There are two main types of arguments used in English Composition. The types include both deductive and inductive arguments. Both are not only great in the use of ENC1101, but they are a great skill to have for down the road post graduation. They are helpful also in the manner that they build a sort of character in the way of the writer’s thought process.

Deductive arguments are those which use the outside evidence and facts to come to a conclusion about the argument being explained. The source used to form deductive reasoning is from outside sources. You would take a look at different things like facts that impact the situation you are discussing. Deductive reasoning relies on these outside sources in order to prove that point in your writing.

Inductive arguments are formed by the use of inductive reasoning. This means that you can readily form a valid conclusion based on the inference of things, rather than a solid fact that may have already happened. It’s kind of like using an “if this, then that” sort of solution solving mindset. You are steadily basing points off of inferences and probability, which are also points of inductive arguments within English Composition.

The use of such proper reasoning while forming and proving the points of your argument is certainly a necessity when dealing with the learning process behind ENC1101. There is a certain bit of excitement in properly proving yourself to those reading the essays and such that you have prepared in English Composition.

If you are a student who loves reading and writing, you will definitely enjoy English Composition. Advisors encourage students to take English Composition during their freshman year, mainly because subsequent advanced level English courses will be required, and the successful completion of English Composition is the prerequisite. There are several components to the curriculum. One of the more challenging subjects is poetry.

One of the first things you learn about poetry is that it requires a lot of critical thinking and understanding of words. It is not easy to sum up an expression, opinion, or message in a few verses. Words must be carefully deliberated to ensure the correct words convey the exact message. One way to develop word vocabulary is to study word origins. This exercise broadens your scope of words and language.

When exploring poetry, students will learn about the various forms of poetry. The most common type is the rhymed verse. These are familiar to us because we learned them first at home either through reading time with Mom or while watching educational programs on television, and we learned them in elementary school. Rhymes are pleasurable to read and listen to when read aloud, but still require work to create. Limericks, a type of rhymed verse, are typically studied at the middle-college level. A limerick is a short verse that includes both rhyme and rhythm and contains a funny or surprise ending.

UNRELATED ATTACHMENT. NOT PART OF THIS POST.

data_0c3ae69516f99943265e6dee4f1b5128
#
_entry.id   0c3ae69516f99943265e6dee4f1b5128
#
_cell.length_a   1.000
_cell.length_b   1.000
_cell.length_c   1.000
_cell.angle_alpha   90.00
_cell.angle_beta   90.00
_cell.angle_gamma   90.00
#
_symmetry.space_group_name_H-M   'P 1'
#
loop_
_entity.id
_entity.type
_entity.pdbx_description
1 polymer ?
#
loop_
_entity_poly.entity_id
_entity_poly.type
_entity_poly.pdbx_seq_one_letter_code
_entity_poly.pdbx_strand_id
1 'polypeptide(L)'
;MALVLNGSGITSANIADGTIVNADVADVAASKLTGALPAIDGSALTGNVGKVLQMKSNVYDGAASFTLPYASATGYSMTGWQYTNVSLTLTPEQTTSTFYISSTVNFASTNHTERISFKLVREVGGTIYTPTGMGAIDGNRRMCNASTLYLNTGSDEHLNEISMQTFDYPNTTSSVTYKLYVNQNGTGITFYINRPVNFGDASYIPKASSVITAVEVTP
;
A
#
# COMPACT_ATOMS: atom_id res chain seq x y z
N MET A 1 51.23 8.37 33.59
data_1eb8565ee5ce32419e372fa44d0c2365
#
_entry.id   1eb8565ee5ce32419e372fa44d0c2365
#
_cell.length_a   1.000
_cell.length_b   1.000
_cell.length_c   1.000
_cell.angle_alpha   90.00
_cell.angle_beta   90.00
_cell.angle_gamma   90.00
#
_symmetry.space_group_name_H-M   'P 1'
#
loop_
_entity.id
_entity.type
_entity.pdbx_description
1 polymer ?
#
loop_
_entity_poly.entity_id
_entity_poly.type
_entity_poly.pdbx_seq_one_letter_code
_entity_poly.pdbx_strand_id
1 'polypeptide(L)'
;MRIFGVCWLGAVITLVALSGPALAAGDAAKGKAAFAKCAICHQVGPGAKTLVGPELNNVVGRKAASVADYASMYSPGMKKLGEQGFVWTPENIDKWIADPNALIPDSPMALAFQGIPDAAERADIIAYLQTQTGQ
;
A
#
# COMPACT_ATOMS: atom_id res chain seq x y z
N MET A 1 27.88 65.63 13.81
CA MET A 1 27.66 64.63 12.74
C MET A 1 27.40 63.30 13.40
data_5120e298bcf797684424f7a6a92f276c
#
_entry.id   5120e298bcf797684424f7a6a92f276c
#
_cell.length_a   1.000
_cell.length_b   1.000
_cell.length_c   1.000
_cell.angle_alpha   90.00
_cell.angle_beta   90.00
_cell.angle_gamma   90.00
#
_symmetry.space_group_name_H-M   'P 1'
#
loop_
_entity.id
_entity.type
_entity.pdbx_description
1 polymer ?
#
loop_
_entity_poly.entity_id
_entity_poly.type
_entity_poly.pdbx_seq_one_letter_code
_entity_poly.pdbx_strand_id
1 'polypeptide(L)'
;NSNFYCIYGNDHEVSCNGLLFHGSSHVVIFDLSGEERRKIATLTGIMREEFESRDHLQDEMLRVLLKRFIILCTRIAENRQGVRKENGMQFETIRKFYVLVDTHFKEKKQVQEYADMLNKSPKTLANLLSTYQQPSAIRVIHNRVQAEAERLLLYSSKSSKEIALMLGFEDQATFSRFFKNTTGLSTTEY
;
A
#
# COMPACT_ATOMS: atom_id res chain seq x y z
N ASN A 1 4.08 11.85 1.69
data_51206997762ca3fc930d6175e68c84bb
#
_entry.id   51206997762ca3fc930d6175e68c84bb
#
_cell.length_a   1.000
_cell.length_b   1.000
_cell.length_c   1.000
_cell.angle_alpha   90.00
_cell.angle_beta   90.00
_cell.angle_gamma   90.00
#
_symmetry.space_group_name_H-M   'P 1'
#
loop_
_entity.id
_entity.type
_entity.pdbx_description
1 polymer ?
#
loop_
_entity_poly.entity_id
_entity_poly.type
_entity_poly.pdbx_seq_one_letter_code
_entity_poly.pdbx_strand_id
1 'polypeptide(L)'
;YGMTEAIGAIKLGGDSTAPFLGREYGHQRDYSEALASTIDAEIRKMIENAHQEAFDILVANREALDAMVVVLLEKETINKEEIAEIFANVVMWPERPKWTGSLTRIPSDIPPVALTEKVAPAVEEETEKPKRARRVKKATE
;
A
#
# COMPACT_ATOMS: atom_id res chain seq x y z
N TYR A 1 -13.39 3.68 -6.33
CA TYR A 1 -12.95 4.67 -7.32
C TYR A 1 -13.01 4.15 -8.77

Narrative poems will also be explored in the English Composition course. These are poems that tell a story. Perhaps the best-known narrative poem is the holiday classic, “The Night Before Christmas.” Writing narrative poems require a great deal of imagination. After all, the purpose of a narrative poem is to tell a complete story, with a beginning, middle, and end.

Haiku is a Japanese poetic form. The verse contains only 17 syllables arranged in three lines. Haiku poems are interesting because they are subject specific. Haikus deal with nature, and the verse must paint a clear image of what the poem is about. Haikus are famous because of their concise form, much like that of a telegram. Because Haikus are short in form, they are ideal for elementary aged children to create.

Free verse is unrhymed poetry, and rhythm is not an important component of free verse. Good free verse poetry is reliant upon word choice and visual images. As you learn about free verse poetry, you will learn to choose words to describe something and then put them together to express a thought or tell a story without concern for rhyme or rhythmic sound. Students learn to write free verse poetry by working with lists of words or phrases they have collected over a period of time.

To prepare for the poetry component of the English Composition course, go to the library and start reading various works. Explore the various types of poetry formats and determine ahead of time which one you enjoy reading and which one you are confident creating. Also, take the time to research famous poets and understand why they are famous.